Prior to our last track outing in May, I swapped out the stock GG front pads for the EBC HH. Bedded them in on the track and was quite pleased once they were broken in. Definitely more aggressive initial bite, but stopping power is nicely progressive. Braking deeper into corners was much easier and trail braking was more controllable. But, as good as the brakes were, there was still a bit of ‘faith’ left in the sequence of events. I don’t want to misrepresent this as poor performance; it was quite good, actually. Rather, there just wasn’t enough feel in the lever to really know what was going on at the contact patch. Having done a good day on the new pads, it was time to upgrade the master cylinder.
There are a lot of options out there to choose from. Retrofitting a stock radial master cylinder from an existing bike, or full-on aftermarket. While I would have loved to use a top of the line Magura or Brembo with additional adjustment, I decided to do the retrofit route for a few reasons: a cost-conscious upgrade that customers might benefit from, availability of aftermarket levers, and general parts supply. The R1/R6 master cylinder won out, primarily due to the bore size. The 16 mm R6 piston is 1 mm larger than the stock FZ-09 master cylinder. This jump alone yields 6-7% less hydraulic leverage (with a corresponding 6-7% less travel). Mechanical leverage (distance between pivot and plunger) is equal. Jumping to something like a GSXR Nissin (19 mm piston) would provide an astounding 27% hydraulic leverage decrease. That’s a pretty big jump!
R6 master cylinders fetch top dollar on eBay. You might get lucky and find a deal, but most are priced more than what you can buy new from one of the online parts resellers…and you’re stuck with the possibility of crash damage or unknown seal condition. Adding it all up, and buying new makes the most sense.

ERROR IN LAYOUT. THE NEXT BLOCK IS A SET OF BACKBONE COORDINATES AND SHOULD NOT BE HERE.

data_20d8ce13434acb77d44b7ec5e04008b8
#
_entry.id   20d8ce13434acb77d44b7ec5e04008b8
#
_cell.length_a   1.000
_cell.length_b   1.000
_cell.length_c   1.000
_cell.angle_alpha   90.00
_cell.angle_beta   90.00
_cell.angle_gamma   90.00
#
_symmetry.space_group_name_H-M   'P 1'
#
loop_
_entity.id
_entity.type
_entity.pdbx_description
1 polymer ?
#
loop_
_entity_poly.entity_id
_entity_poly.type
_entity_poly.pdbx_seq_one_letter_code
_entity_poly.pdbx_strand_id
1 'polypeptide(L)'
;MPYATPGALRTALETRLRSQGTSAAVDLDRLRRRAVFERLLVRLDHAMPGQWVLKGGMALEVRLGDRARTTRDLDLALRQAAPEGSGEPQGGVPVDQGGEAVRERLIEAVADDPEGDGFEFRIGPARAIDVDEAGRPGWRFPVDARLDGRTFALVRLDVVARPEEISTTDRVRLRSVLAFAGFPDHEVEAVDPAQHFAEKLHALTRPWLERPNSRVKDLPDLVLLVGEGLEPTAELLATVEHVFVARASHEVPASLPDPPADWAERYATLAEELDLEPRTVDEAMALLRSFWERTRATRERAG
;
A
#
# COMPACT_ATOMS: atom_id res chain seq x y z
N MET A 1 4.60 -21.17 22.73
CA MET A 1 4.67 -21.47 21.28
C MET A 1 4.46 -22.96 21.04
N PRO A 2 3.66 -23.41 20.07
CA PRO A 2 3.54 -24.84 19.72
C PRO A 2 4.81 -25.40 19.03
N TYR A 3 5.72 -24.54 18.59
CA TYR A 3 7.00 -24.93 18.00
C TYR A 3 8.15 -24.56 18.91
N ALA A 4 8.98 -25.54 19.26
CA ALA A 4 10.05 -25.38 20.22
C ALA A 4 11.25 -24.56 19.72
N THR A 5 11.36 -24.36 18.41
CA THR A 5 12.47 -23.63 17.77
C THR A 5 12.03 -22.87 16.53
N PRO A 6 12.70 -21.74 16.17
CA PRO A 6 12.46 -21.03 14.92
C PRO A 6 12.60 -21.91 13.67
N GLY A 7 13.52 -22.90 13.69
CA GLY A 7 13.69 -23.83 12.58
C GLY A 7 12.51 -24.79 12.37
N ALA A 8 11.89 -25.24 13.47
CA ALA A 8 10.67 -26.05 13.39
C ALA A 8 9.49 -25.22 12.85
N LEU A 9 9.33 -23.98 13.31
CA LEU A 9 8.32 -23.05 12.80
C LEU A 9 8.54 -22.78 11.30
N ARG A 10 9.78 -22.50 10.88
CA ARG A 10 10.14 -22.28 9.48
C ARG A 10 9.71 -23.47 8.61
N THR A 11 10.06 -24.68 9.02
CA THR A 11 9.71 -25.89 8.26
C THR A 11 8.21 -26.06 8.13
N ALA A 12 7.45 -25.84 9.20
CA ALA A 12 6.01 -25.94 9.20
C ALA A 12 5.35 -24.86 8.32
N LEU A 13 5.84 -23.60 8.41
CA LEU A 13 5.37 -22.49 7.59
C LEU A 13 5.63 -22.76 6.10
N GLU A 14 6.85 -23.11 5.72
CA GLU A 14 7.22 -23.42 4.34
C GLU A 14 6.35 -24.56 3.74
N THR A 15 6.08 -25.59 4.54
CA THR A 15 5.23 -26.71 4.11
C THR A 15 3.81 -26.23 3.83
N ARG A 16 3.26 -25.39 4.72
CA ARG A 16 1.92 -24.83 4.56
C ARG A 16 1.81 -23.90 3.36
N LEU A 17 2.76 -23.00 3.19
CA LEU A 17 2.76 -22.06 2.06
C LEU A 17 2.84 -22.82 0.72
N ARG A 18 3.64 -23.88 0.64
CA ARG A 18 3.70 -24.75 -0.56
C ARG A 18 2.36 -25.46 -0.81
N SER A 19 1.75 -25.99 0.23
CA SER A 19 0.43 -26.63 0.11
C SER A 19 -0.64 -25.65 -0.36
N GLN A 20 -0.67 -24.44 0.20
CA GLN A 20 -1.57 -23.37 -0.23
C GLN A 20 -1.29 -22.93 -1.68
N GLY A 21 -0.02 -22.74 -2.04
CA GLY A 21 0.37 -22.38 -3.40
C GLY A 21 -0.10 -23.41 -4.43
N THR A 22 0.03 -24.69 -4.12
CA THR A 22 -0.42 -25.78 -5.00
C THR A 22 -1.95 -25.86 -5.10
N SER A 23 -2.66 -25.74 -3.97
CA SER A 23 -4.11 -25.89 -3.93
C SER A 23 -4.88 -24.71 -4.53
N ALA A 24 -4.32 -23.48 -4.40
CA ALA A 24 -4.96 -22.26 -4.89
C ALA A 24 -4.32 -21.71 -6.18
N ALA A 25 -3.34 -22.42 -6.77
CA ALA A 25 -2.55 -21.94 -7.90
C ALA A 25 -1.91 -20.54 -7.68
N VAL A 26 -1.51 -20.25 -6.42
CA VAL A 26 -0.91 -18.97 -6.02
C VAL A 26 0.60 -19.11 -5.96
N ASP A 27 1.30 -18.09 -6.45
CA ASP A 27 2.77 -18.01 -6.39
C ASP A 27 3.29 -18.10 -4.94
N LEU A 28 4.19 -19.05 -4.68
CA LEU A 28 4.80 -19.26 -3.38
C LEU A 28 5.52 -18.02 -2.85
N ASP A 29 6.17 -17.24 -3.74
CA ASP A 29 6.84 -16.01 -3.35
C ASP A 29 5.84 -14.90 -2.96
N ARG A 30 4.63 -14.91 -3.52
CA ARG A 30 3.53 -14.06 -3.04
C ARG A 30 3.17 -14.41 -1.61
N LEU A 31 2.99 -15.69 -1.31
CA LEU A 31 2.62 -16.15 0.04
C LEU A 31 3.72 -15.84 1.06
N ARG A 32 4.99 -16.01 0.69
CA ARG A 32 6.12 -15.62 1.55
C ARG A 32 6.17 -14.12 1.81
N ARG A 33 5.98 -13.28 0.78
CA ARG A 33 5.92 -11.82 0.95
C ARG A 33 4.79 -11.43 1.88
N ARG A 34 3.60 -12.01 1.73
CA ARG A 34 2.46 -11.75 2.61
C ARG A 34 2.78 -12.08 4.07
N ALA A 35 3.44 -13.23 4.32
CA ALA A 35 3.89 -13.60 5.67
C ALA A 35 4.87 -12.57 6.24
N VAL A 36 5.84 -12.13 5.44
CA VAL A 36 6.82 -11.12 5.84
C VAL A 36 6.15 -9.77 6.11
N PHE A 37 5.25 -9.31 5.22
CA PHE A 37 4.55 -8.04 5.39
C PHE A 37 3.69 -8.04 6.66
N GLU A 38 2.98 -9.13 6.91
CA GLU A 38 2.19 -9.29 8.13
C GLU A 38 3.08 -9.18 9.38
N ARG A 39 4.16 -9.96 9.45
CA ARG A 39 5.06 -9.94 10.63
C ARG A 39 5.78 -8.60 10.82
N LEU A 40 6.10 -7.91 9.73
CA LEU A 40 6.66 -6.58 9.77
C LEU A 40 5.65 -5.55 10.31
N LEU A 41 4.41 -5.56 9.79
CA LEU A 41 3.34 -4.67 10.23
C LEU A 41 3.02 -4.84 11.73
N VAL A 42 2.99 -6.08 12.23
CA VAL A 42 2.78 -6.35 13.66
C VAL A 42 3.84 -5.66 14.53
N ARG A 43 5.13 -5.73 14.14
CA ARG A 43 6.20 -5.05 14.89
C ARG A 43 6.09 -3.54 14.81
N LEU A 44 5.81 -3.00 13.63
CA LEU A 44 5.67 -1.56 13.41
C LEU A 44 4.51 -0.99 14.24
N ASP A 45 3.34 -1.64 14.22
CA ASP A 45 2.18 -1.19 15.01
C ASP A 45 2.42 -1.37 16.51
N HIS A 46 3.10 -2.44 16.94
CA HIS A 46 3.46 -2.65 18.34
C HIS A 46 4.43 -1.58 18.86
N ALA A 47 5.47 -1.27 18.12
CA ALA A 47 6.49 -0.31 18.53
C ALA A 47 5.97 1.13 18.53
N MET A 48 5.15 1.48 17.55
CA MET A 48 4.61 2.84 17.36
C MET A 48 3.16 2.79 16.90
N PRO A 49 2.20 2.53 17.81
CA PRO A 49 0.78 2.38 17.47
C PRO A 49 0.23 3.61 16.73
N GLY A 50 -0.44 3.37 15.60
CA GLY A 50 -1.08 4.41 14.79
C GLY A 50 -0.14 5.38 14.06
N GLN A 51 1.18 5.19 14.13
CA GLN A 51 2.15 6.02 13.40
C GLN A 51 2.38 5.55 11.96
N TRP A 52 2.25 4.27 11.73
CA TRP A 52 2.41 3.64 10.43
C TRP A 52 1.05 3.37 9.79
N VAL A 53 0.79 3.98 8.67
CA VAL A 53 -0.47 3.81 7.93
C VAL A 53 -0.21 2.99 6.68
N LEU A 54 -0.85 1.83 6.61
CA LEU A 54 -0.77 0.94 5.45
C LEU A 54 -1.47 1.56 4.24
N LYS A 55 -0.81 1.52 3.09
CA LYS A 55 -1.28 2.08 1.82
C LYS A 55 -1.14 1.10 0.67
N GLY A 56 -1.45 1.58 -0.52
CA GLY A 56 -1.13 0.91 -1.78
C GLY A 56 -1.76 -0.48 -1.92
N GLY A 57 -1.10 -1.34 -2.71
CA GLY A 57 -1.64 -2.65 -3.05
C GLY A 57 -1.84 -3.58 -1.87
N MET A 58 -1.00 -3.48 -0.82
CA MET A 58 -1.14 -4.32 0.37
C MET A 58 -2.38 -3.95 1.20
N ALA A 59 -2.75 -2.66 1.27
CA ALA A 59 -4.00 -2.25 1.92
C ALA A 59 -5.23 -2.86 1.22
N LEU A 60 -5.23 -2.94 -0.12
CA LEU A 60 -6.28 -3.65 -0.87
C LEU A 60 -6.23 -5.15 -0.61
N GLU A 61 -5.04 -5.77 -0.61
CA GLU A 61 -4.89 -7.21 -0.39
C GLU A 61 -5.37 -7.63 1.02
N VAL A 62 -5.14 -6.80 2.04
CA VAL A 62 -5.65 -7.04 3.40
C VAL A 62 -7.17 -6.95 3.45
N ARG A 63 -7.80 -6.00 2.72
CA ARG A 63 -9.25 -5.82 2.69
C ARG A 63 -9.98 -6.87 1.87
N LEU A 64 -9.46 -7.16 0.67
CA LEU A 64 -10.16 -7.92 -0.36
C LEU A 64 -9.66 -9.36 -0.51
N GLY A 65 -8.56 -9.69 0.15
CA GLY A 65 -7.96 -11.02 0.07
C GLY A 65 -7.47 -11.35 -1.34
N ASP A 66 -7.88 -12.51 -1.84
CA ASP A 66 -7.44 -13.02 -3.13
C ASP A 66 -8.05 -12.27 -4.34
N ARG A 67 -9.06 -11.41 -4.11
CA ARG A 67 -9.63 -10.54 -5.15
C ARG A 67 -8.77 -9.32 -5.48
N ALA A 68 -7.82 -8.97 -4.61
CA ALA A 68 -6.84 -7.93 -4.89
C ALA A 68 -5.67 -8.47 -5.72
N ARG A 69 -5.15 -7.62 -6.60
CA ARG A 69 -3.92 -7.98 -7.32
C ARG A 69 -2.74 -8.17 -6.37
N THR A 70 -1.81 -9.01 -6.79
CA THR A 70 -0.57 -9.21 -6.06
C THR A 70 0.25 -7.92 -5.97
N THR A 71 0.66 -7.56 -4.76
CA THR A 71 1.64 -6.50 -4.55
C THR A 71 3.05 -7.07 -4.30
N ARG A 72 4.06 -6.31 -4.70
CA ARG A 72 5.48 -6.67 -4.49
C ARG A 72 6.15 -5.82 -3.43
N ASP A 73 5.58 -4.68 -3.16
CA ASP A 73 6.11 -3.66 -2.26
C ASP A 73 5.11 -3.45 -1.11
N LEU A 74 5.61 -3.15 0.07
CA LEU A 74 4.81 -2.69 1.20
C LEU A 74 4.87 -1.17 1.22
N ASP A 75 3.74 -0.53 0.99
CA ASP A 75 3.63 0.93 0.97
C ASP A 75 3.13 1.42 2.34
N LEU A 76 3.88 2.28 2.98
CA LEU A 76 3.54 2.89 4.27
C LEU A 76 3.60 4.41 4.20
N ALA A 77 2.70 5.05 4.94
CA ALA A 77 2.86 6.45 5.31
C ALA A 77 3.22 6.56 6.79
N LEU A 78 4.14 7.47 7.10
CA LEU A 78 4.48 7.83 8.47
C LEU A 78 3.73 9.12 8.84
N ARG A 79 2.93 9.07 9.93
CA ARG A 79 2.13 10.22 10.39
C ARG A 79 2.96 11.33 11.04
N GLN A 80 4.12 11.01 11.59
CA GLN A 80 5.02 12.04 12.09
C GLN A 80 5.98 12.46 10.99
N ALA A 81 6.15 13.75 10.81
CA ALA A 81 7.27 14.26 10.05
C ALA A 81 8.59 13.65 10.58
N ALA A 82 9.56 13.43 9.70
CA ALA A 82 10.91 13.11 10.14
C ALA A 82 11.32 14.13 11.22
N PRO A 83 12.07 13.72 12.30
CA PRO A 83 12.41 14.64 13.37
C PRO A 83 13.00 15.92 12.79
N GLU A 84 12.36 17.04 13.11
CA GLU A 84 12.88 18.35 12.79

The new master cylinder was matched up with some new ASV ‘unbreakable’ levers: shorty on the brake, long on the clutch. Made in USA and the levers pivot away from the bar an amazing amount to minimize the risk of damage during a drop or crash.
You’re going to need a new brake line for the radial master cylinder, regardless of which handlebars you’re using. Radial master cylinders discharge from the bottom whereas cross pumps discharge from the front. The line that arrived yesterday from Spiegler fit perfectly (first attempt!), so we’ll have a kit offering for the clubmans w/ radial by next week. You’ll also have to figure out the mount for the reservoir. I’ve made plenty of brackets for these swaps in the past, but stumbled upon a better solution. Woodcraft makes an economically priced clamp that slides over the handlebar. All you need to do is slide it on and cut your hose.
These will be added to site, as well. Wish I found this years ago!
Aesthetically speaking, the slim reservoir, master cylinder, and levers really clean up the look:
But most importantly, the increased stopping power and feel is just what the doctor ordered! Confident single finger braking, with enough feel to understand what’s really going on under that tire. The FZ-09 now stops like a proper sportbike. I’ll be at Pocono next weekend for a couple days, so more feedback will be coming soon. I still have a set of CL pads I’d like to test out, so I’ll likely get those bedded in this week before heading to the track. Very pleased with this brake setup.
Some of the more observant readers might notice the new grips. Put a set of Progrip 699BK on in an attempt to kill some vibes. Despite the bar end mirrors and weights, I get a really nasty buzz in the bar during sustained cruising in the ~5k RPM region. So many things have changed on this bike that I honestly can’t pinpoint what did it (or how much each of the changes contributed to the net effect). But, it is bad enough that my right hand goes numb after about an hour, especially in cooler temps. The left hand gets a good buzz, but it doesn’t have the amplitude of the right to numb the hand. Shifting gears relocates the resonance from one point to another; on the track, I’ve finished every session with numb toes. Today’s ride was short, so it’s too soon to say if the grips worked. But, about 30 minutes of flogging ended with no numbness. Fingers crossed (I think…).